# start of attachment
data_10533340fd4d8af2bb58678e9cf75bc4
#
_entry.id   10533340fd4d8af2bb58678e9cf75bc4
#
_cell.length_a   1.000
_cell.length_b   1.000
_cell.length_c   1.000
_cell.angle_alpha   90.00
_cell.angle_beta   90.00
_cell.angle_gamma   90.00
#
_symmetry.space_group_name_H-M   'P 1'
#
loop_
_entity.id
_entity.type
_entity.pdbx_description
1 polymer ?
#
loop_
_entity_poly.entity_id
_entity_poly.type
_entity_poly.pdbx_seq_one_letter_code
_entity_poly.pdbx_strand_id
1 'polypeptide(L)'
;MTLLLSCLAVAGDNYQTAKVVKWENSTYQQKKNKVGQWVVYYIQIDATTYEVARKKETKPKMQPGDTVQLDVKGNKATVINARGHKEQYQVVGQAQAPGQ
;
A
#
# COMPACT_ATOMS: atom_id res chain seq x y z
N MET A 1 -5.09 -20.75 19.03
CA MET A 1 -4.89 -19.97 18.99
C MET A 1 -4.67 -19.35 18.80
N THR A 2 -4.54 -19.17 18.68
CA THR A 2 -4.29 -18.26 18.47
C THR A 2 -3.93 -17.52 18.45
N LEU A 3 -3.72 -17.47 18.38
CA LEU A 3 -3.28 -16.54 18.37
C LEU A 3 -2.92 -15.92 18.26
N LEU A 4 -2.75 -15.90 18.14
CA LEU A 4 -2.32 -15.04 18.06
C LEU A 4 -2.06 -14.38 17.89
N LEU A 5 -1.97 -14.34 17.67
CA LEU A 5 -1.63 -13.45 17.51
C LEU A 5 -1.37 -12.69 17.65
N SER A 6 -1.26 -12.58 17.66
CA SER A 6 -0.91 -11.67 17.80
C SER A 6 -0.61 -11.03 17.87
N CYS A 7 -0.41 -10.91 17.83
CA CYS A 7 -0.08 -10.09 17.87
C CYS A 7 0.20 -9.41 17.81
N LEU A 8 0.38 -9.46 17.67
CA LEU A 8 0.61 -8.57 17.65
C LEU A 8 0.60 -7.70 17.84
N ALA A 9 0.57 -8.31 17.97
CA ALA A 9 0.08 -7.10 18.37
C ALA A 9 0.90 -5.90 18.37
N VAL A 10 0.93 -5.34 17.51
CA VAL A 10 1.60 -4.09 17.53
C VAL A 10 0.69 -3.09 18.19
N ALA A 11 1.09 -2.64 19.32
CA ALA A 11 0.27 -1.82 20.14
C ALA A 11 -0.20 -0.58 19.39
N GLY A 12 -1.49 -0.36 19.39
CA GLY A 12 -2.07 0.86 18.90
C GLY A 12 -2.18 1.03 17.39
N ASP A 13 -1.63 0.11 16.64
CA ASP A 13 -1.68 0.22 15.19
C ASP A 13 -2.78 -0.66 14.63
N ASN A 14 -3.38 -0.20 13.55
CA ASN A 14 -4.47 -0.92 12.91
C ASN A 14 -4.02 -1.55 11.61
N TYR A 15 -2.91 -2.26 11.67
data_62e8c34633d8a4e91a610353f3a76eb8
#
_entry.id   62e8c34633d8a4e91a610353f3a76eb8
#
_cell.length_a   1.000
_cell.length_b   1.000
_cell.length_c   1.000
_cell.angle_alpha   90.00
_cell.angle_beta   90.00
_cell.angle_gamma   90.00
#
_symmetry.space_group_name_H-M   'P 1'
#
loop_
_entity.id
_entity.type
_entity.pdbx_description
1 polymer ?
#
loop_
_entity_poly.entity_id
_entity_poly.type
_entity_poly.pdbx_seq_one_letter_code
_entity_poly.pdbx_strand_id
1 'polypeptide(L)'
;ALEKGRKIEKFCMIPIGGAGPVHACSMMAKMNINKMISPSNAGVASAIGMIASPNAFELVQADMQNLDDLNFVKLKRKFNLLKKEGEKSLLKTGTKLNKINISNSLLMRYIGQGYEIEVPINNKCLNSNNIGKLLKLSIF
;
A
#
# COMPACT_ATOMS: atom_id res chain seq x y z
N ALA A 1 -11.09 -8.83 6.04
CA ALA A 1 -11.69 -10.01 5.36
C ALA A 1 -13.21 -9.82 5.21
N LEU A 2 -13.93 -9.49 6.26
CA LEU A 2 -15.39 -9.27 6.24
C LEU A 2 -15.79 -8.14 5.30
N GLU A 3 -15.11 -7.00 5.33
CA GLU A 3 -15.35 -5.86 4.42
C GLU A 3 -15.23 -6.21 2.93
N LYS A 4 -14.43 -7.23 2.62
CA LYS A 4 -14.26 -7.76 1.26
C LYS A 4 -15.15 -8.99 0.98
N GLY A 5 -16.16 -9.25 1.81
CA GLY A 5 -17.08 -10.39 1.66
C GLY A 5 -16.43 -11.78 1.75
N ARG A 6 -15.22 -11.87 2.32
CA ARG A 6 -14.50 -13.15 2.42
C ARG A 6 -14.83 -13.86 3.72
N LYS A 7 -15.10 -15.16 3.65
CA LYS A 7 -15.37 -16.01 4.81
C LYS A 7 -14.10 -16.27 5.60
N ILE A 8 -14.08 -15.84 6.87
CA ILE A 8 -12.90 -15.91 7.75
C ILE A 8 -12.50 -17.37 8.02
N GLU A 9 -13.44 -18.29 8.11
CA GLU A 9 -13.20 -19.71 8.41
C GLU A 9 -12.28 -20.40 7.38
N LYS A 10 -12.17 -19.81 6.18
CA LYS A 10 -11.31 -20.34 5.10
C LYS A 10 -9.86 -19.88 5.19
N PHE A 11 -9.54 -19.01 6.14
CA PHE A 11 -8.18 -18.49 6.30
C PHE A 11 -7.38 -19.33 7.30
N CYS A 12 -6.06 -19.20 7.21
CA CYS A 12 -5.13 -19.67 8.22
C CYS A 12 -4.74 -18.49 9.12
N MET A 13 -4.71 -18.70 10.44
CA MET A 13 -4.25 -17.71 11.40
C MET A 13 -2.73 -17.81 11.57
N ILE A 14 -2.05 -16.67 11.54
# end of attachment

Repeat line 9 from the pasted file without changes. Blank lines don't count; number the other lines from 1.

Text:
_cell.angle_beta   90.00